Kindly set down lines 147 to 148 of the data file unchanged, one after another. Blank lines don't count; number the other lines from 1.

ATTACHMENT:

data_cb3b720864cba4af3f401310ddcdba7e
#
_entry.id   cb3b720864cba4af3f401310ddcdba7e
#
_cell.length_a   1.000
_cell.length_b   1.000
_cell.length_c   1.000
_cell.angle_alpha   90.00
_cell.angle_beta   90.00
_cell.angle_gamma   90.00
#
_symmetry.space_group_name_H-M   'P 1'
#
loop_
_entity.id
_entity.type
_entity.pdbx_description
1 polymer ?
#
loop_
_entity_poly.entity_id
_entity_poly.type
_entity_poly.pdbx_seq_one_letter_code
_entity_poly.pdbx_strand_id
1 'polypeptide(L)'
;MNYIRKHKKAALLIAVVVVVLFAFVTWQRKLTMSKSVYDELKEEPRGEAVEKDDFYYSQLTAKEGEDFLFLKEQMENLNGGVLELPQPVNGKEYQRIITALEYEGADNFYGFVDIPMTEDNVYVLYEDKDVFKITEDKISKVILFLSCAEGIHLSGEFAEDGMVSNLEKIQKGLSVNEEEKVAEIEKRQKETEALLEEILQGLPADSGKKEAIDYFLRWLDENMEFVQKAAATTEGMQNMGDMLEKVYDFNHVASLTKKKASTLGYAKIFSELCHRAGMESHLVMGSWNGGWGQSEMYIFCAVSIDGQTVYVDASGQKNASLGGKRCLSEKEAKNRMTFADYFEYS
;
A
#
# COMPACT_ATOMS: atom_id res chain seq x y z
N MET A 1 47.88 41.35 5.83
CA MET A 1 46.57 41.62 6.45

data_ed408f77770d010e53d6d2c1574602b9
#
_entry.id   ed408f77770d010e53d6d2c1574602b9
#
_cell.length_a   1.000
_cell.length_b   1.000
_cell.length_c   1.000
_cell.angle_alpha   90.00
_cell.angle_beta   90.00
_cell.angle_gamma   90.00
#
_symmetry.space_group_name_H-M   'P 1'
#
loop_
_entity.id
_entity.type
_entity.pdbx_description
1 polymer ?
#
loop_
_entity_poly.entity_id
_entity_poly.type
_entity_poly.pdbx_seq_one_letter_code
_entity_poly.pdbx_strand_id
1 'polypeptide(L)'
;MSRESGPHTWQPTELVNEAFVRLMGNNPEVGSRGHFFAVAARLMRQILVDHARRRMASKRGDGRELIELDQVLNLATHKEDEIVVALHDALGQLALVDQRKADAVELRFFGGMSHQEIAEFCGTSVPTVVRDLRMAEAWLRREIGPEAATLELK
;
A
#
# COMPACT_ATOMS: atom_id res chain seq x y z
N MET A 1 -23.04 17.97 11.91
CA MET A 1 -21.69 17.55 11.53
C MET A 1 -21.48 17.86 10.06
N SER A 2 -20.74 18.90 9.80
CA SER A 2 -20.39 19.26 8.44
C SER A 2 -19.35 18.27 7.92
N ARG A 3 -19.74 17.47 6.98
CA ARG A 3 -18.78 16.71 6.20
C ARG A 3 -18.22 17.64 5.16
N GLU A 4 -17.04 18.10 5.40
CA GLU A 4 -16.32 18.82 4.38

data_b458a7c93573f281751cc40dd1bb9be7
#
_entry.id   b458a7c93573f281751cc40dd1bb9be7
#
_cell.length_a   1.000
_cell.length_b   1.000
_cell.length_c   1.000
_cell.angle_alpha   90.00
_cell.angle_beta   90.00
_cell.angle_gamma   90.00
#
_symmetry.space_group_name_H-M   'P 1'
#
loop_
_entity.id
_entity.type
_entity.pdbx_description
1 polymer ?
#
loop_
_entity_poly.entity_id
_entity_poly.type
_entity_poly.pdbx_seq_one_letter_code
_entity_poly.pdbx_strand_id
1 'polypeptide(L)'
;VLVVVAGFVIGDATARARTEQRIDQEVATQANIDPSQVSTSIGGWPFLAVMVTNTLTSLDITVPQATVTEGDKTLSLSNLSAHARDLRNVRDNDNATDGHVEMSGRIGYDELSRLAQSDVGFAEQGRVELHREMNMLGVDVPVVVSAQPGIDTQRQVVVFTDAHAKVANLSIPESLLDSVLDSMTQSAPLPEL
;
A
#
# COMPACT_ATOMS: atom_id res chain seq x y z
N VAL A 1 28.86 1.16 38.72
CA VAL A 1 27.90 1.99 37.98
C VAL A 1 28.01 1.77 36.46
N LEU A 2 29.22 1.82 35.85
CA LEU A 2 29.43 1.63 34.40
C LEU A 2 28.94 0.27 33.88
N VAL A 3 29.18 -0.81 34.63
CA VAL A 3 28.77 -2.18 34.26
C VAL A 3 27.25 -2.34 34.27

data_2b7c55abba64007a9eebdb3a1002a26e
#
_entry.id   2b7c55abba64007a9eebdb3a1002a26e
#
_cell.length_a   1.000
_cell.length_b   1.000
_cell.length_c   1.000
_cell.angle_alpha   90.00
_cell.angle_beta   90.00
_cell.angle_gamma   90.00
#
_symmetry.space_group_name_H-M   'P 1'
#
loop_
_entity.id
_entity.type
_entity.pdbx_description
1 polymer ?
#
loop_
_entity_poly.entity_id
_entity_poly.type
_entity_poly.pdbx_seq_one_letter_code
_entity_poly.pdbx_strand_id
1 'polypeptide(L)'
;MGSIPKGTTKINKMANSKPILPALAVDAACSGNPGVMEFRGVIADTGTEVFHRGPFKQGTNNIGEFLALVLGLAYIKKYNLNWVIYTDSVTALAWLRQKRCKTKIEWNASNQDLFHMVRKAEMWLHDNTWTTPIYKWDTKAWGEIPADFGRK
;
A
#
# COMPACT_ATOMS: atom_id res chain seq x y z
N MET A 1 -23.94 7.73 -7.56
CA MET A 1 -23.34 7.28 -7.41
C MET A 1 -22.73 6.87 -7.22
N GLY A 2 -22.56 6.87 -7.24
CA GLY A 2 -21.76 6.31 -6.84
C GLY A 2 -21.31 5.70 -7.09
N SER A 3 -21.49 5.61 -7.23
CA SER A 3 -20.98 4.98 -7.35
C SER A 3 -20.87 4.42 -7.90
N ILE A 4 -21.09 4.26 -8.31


CA GLY A 2 -21.76 6.31 -6.84
C GLY A 2 -21.31 5.70 -7.09